The ethical and legal codes that govern medical practice also apply to clinical trials. In addition, most clinical research is federally regulated with built-in safeguards to protect you.
Each trial follows a carefully controlled protocol – a study plan which details what researchers will do in the study. As a clinical trial progresses, researchers report the results of the trial at scientific meetings, to medical journals, and to various government agencies. Individual participants' names will remain secret and will not be mentioned in these reports.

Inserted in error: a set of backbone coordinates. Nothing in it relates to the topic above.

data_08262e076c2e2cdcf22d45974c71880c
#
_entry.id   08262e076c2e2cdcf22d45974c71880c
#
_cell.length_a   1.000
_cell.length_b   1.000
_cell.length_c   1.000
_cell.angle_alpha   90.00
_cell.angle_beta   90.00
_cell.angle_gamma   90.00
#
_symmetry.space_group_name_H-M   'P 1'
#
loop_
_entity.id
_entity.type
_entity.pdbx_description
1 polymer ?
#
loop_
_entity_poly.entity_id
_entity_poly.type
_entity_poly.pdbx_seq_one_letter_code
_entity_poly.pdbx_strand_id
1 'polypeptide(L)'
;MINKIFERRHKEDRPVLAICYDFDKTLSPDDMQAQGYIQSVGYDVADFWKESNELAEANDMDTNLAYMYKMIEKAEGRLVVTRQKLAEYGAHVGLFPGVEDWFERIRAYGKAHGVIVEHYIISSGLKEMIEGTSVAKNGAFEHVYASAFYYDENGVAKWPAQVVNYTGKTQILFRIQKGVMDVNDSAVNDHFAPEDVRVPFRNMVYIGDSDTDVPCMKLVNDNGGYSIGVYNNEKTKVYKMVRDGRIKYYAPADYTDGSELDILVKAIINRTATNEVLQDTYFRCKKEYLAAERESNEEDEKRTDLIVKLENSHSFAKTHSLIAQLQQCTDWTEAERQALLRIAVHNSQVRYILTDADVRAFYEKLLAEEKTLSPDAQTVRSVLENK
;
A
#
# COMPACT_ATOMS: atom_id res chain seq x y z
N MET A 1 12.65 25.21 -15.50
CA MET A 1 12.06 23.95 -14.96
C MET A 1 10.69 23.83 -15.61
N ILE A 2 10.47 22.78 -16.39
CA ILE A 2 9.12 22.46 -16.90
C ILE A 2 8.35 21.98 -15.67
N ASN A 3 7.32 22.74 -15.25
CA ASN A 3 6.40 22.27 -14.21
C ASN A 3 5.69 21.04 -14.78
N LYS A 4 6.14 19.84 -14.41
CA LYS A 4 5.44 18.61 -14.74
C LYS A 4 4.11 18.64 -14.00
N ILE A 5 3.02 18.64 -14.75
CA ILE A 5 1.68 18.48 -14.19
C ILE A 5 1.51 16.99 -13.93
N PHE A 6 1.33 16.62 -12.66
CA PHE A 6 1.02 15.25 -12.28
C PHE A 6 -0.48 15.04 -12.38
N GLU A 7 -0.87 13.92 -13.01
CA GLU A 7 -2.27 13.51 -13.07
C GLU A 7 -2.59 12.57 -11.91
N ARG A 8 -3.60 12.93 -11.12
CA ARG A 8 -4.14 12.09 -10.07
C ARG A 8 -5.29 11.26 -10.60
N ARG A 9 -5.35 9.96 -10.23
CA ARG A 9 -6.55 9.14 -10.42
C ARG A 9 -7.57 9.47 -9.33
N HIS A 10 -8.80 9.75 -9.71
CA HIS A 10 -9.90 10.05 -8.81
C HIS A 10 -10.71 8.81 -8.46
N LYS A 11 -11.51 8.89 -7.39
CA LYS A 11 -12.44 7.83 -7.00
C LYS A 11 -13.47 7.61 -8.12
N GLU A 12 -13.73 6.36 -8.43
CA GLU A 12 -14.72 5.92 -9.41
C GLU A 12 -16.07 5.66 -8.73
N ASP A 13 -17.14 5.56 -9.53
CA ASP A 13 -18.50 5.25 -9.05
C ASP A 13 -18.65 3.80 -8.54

Every clinical study in the U.S. must be approved and monitored by an Institutional Review Board (IRB) to make sure the risks are as low as possible and are worth any potential benefits. An IRB is a committee of physicians, statisticians, community advocates, and others that helps ensure that a clinical study is conducted in an ethical manner and the rights of study participants are protected. All institutions that conduct or support biomedical research involving people must, by federal regulation, have an IRB that initially approves and periodically reviews the research.